My depression didn’t get pulled to the surface just by instances at home, though. I was bullied a lot in elementary and middle school for so many reasons. I was too fat, too smart, too loud, too good at things the other kids couldn’t do right. I was made to feel bad about my advanced skills in reading and writing, because being smart wasn’t “cool” unless you were also an athlete, and I was never good enough to make any of the teams I tried out for.
I remember a specific instance that burned me to my very core. It was during a math test in 7th grade. I got up to sharpen my pencil and heard someone walk up behind me. I continued sharpening until I heard the sound of something drop on the ground, causing me to turn around and meet the gray, beady eyes of one of my male classmates. There was a Ticonderoga #2 lying there between his feet on the cold, dirty tiles of our classroom floor, and I knew that for whatever reason, he was expecting me to pick it up for him. I bent down, and as I did, he made a roaring fart noise by blowing on the crease of his elbow; everyone began howling with laughter, and I was mortified.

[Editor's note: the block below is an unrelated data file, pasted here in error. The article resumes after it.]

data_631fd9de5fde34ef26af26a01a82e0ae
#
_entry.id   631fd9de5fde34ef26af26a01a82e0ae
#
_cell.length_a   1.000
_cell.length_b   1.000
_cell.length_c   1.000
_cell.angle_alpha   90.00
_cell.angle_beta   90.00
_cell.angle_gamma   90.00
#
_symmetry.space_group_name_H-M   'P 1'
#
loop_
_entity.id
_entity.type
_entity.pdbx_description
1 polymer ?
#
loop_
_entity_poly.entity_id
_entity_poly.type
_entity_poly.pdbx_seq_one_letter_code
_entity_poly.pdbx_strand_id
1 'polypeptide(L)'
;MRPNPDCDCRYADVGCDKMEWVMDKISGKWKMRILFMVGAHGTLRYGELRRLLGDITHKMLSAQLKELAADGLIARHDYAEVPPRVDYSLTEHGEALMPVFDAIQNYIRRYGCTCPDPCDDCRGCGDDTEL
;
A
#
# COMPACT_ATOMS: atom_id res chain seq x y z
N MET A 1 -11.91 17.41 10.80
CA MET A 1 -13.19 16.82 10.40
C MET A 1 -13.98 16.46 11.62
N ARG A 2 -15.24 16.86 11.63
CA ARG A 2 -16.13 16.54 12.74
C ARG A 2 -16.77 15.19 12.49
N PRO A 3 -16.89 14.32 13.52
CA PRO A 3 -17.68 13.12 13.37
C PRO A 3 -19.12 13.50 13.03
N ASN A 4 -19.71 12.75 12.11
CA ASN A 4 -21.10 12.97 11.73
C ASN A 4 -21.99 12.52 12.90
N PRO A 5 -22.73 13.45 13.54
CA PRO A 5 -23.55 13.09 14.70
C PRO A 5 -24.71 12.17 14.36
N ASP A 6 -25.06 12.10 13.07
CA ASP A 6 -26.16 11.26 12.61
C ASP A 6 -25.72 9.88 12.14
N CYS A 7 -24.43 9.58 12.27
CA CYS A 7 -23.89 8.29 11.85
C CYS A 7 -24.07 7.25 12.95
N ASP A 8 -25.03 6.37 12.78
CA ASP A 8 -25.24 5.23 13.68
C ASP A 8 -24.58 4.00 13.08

Some students had seen what had happened, and some thought that I had really cut one; at 13 years old, I was much more concerned with the opinions of the latter group. That instance prompted me to want to try a little harder when it came to fitting in. I was being targeted, so that meant that there was obviously something wrong with me.
I began wearing clothes that were a little more “fashionable” after this, trying to make myself blend in with the people that were considered normal. I was no longer interested in playing Yu-Gi-Oh with my brother; instead, I wanted to read Seventeen magazine and paint my nails.